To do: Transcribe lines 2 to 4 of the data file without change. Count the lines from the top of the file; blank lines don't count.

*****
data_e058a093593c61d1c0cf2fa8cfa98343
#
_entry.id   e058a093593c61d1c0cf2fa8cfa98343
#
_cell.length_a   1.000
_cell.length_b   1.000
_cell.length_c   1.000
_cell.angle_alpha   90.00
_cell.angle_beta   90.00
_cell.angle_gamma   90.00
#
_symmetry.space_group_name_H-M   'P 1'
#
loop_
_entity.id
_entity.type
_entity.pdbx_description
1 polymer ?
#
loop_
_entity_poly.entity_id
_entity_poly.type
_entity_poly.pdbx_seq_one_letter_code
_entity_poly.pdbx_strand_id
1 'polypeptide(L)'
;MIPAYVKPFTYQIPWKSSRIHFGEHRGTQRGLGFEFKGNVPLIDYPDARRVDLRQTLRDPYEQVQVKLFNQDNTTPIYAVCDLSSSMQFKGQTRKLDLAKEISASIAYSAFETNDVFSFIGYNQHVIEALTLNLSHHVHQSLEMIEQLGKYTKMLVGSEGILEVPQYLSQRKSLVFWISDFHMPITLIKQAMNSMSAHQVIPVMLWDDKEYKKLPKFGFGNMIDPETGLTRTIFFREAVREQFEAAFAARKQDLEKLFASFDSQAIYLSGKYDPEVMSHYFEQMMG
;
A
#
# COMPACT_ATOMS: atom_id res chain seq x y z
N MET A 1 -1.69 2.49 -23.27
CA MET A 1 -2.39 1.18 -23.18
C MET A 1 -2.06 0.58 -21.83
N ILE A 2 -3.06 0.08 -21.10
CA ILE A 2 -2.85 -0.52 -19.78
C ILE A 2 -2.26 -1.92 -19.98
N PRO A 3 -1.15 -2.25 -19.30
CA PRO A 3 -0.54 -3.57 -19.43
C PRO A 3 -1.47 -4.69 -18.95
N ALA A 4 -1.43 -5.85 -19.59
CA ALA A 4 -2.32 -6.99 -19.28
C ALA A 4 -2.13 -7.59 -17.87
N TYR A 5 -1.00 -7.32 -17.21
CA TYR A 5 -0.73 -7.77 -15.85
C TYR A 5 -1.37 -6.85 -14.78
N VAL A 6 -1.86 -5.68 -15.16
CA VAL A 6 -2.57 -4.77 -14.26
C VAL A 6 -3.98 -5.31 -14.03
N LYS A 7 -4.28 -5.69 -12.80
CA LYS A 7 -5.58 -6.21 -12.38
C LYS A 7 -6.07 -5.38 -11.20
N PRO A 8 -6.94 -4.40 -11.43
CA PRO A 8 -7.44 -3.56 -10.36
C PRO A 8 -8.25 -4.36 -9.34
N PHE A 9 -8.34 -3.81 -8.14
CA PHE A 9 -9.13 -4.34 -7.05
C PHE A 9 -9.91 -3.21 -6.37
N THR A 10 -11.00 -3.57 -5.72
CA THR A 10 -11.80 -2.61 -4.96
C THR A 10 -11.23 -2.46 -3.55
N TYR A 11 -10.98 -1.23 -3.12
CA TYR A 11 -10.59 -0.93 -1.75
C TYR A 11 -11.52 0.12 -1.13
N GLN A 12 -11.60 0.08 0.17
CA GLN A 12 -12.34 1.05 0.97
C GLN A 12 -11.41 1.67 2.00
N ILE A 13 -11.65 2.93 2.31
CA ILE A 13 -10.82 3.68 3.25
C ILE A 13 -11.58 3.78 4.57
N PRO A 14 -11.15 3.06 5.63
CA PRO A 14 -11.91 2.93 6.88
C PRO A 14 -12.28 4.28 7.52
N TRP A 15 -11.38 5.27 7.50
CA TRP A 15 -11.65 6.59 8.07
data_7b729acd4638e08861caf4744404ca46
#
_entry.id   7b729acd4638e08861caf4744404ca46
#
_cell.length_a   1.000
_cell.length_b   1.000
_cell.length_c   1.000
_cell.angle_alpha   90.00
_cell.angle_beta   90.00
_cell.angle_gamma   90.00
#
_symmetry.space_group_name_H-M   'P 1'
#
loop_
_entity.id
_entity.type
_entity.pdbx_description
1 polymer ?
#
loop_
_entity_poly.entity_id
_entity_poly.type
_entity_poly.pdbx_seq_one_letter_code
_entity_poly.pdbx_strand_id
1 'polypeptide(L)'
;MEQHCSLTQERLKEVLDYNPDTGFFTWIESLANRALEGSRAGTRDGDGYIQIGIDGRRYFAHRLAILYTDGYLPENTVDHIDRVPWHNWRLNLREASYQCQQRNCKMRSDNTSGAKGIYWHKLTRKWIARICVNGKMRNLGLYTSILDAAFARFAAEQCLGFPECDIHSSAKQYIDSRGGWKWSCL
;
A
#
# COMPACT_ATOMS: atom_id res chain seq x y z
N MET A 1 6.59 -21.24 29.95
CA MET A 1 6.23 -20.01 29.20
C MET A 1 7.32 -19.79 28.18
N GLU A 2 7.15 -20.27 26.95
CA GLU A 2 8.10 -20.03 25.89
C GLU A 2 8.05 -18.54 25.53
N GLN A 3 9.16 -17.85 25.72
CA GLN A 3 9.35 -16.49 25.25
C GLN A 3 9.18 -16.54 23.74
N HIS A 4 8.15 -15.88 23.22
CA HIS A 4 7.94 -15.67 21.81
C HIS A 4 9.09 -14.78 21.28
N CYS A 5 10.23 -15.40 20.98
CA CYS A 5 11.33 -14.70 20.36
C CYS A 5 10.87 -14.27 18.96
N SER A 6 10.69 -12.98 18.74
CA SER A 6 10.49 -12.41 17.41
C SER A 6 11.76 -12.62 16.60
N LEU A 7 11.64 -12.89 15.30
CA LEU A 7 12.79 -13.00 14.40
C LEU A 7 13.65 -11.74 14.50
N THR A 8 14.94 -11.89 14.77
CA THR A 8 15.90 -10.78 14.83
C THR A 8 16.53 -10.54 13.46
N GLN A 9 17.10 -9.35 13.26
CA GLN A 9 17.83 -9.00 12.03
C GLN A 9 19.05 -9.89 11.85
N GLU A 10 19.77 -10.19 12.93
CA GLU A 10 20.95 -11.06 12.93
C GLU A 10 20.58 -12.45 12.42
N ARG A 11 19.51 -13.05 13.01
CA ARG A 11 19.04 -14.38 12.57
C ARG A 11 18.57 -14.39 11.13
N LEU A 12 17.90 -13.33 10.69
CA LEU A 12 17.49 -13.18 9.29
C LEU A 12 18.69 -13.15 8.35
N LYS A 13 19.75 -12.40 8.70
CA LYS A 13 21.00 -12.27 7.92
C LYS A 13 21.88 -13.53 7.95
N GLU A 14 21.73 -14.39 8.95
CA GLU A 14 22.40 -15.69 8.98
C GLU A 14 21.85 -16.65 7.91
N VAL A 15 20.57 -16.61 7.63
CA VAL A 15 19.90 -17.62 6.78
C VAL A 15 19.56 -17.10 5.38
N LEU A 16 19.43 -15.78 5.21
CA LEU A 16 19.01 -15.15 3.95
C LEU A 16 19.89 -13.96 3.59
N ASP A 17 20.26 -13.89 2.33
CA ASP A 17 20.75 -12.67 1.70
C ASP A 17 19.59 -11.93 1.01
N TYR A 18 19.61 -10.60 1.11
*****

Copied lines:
#
_entry.id   e058a093593c61d1c0cf2fa8cfa98343
#